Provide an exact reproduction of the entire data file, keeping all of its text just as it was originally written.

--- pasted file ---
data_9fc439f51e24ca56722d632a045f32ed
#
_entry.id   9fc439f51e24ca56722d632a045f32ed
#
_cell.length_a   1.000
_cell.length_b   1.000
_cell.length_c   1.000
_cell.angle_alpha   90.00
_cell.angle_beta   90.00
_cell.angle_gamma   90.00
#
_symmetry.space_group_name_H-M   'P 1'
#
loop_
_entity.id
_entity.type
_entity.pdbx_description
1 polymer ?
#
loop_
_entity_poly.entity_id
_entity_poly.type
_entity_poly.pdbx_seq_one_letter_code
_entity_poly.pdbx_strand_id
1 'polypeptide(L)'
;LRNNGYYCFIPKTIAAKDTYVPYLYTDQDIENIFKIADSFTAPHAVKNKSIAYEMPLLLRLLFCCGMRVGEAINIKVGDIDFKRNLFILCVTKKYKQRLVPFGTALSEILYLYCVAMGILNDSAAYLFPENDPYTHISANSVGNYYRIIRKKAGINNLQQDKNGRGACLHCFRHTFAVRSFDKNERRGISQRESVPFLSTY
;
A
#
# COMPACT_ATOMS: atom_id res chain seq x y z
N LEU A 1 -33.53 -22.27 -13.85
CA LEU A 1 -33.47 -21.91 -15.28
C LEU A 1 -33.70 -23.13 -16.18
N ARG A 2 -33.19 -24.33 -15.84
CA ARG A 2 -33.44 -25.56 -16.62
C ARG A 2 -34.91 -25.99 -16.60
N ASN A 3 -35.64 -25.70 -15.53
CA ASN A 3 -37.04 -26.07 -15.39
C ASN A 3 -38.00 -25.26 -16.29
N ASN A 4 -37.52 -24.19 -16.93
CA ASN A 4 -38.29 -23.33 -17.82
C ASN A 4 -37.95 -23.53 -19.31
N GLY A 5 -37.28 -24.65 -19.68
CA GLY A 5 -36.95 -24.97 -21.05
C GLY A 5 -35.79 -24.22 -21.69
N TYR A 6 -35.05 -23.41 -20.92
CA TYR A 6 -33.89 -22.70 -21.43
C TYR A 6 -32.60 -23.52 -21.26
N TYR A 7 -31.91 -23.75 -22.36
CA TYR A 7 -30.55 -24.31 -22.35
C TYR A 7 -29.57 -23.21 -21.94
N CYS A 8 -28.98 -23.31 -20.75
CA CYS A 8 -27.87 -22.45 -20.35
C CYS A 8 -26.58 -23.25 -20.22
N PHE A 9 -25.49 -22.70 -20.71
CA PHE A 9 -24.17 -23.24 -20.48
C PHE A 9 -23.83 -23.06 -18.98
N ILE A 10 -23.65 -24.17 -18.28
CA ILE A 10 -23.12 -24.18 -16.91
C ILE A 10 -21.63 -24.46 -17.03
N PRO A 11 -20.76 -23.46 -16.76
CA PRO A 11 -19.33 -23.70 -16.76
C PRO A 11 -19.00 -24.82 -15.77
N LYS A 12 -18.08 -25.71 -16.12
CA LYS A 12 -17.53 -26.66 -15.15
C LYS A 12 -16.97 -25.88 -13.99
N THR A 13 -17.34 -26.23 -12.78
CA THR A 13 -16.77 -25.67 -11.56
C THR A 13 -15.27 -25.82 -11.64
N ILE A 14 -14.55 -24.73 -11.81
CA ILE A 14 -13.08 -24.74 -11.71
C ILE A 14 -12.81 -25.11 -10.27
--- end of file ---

data_9fc439f51e24ca56722d632a045f32ed
#
_entry.id   9fc439f51e24ca56722d632a045f32ed
#
_cell.length_a   1.000
_cell.length_b   1.000
_cell.length_c   1.000
_cell.angle_alpha   90.00
_cell.angle_beta   90.00
_cell.angle_gamma   90.00
#
_symmetry.space_group_name_H-M   'P 1'
#
loop_
_entity.id
_entity.type
_entity.pdbx_description
1 polymer ?
#
loop_
_entity_poly.entity_id
_entity_poly.type
_entity_poly.pdbx_seq_one_letter_code
_entity_poly.pdbx_strand_id
1 'polypeptide(L)'
;LRNNGYYCFIPKTIAAKDTYVPYLYTDQDIENIFKIADSFTAPHAVKNKSIAYEMPLLLRLLFCCGMRVGEAINIKVGDIDFKRNLFILCVTKKYKQRLVPFGTALSEILYLYCVAMGILNDSAAYLFPENDPYTHISANSVGNYYRIIRKKAGINNLQQDKNGRGACLHCFRHTFAVRSFDKNERRGISQRESVPFLSTY
;
A
#
# COMPACT_ATOMS: atom_id res chain seq x y z
N LEU A 1 -33.53 -22.27 -13.85
CA LEU A 1 -33.47 -21.91 -15.28
C LEU A 1 -33.70 -23.13 -16.18
N ARG A 2 -33.19 -24.33 -15.84
CA ARG A 2 -33.44 -25.56 -16.62
C ARG A 2 -34.91 -25.99 -16.60
N ASN A 3 -35.64 -25.70 -15.53
CA ASN A 3 -37.04 -26.07 -15.39
C ASN A 3 -38.00 -25.26 -16.29
N ASN A 4 -37.52 -24.19 -16.93
CA ASN A 4 -38.29 -23.33 -17.82
C ASN A 4 -37.95 -23.53 -19.31
N GLY A 5 -37.28 -24.65 -19.68
CA GLY A 5 -36.95 -24.97 -21.05
C GLY A 5 -35.79 -24.22 -21.69
N TYR A 6 -35.05 -23.41 -20.92
CA TYR A 6 -33.89 -22.70 -21.43
C TYR A 6 -32.60 -23.52 -21.26
N TYR A 7 -31.91 -23.75 -22.36
CA TYR A 7 -30.55 -24.31 -22.35
C TYR A 7 -29.57 -23.21 -21.94
N CYS A 8 -28.98 -23.31 -20.75
CA CYS A 8 -27.87 -22.45 -20.35
C CYS A 8 -26.58 -23.25 -20.22
N PHE A 9 -25.49 -22.70 -20.71
CA PHE A 9 -24.17 -23.24 -20.48
C PHE A 9 -23.83 -23.06 -18.98
N ILE A 10 -23.65 -24.17 -18.28
CA ILE A 10 -23.12 -24.18 -16.91
C ILE A 10 -21.63 -24.46 -17.03
N PRO A 11 -20.76 -23.46 -16.76
CA PRO A 11 -19.33 -23.70 -16.76
C PRO A 11 -19.00 -24.82 -15.77
N LYS A 12 -18.08 -25.71 -16.12
CA LYS A 12 -17.53 -26.66 -15.15
C LYS A 12 -16.97 -25.88 -13.99
N THR A 13 -17.34 -26.23 -12.78
CA THR A 13 -16.77 -25.67 -11.56
C THR A 13 -15.27 -25.82 -11.64
N ILE A 14 -14.55 -24.73 -11.81
CA ILE A 14 -13.08 -24.74 -11.71
C ILE A 14 -12.81 -25.11 -10.27